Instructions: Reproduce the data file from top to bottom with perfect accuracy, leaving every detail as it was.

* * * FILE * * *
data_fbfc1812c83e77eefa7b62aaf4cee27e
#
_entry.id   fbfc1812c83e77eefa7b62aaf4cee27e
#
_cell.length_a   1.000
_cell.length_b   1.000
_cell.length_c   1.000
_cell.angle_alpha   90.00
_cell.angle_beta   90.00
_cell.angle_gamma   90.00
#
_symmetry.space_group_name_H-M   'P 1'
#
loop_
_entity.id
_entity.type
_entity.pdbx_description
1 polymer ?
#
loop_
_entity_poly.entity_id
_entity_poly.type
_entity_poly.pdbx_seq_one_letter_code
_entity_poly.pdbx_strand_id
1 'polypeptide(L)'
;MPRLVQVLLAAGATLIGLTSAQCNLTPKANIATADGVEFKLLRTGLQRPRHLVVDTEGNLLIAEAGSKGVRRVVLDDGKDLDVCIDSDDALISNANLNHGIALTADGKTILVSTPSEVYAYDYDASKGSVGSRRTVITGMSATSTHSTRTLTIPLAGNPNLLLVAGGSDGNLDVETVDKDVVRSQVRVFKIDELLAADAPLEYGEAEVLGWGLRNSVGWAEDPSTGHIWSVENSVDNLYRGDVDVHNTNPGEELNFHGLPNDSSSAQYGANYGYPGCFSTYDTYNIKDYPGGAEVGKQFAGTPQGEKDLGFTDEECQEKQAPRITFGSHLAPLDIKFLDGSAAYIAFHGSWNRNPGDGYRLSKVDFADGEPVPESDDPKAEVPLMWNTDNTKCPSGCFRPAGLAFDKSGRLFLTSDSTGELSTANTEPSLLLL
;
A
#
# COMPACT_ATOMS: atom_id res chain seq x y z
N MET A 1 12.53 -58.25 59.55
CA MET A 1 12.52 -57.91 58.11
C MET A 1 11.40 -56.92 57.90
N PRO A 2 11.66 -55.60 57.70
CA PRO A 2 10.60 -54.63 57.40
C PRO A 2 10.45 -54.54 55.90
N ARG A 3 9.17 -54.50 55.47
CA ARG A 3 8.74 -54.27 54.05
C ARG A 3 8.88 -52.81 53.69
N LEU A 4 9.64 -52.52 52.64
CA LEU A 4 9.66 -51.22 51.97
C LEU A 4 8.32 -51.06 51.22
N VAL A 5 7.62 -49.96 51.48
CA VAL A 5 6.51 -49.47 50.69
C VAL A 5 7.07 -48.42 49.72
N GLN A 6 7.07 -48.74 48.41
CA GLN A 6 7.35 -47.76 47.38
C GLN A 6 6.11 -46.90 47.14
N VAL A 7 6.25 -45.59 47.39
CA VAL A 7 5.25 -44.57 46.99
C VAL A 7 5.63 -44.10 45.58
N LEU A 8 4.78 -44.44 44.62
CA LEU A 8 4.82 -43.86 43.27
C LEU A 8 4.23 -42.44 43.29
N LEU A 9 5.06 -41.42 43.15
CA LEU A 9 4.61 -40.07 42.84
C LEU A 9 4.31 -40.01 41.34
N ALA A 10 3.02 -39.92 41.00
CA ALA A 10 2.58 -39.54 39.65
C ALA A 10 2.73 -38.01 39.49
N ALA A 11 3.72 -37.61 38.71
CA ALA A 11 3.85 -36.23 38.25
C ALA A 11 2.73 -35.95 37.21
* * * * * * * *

data_fbfc1812c83e77eefa7b62aaf4cee27e
#
_entry.id   fbfc1812c83e77eefa7b62aaf4cee27e
#
_cell.length_a   1.000
_cell.length_b   1.000
_cell.length_c   1.000
_cell.angle_alpha   90.00
_cell.angle_beta   90.00
_cell.angle_gamma   90.00
#
_symmetry.space_group_name_H-M   'P 1'
#
loop_
_entity.id
_entity.type
_entity.pdbx_description
1 polymer ?
#
loop_
_entity_poly.entity_id
_entity_poly.type
_entity_poly.pdbx_seq_one_letter_code
_entity_poly.pdbx_strand_id
1 'polypeptide(L)'
;MPRLVQVLLAAGATLIGLTSAQCNLTPKANIATADGVEFKLLRTGLQRPRHLVVDTEGNLLIAEAGSKGVRRVVLDDGKDLDVCIDSDDALISNANLNHGIALTADGKTILVSTPSEVYAYDYDASKGSVGSRRTVITGMSATSTHSTRTLTIPLAGNPNLLLVAGGSDGNLDVETVDKDVVRSQVRVFKIDELLAADAPLEYGEAEVLGWGLRNSVGWAEDPSTGHIWSVENSVDNLYRGDVDVHNTNPGEELNFHGLPNDSSSAQYGANYGYPGCFSTYDTYNIKDYPGGAEVGKQFAGTPQGEKDLGFTDEECQEKQAPRITFGSHLAPLDIKFLDGSAAYIAFHGSWNRNPGDGYRLSKVDFADGEPVPESDDPKAEVPLMWNTDNTKCPSGCFRPAGLAFDKSGRLFLTSDSTGELSTANTEPSLLLL
;
A
#
# COMPACT_ATOMS: atom_id res chain seq x y z
N MET A 1 12.53 -58.25 59.55
CA MET A 1 12.52 -57.91 58.11
C MET A 1 11.40 -56.92 57.90
N PRO A 2 11.66 -55.60 57.70
CA PRO A 2 10.60 -54.63 57.40
C PRO A 2 10.45 -54.54 55.90
N ARG A 3 9.17 -54.50 55.47
CA ARG A 3 8.74 -54.27 54.05
C ARG A 3 8.88 -52.81 53.69
N LEU A 4 9.64 -52.52 52.64
CA LEU A 4 9.66 -51.22 51.97
C LEU A 4 8.32 -51.06 51.22
N VAL A 5 7.62 -49.96 51.48
CA VAL A 5 6.51 -49.47 50.69
C VAL A 5 7.07 -48.42 49.72
N GLN A 6 7.07 -48.74 48.41
CA GLN A 6 7.35 -47.76 47.38
C GLN A 6 6.11 -46.90 47.14
N VAL A 7 6.25 -45.59 47.39
CA VAL A 7 5.25 -44.57 46.99
C VAL A 7 5.63 -44.10 45.58
N LEU A 8 4.78 -44.44 44.62
CA LEU A 8 4.82 -43.86 43.27
C LEU A 8 4.23 -42.44 43.29
N LEU A 9 5.06 -41.42 43.15
CA LEU A 9 4.61 -40.07 42.84
C LEU A 9 4.31 -40.01 41.34
N ALA A 10 3.02 -39.92 41.00
CA ALA A 10 2.58 -39.54 39.65
C ALA A 10 2.73 -38.01 39.49
N ALA A 11 3.72 -37.61 38.71
CA ALA A 11 3.85 -36.23 38.25
C ALA A 11 2.73 -35.95 37.21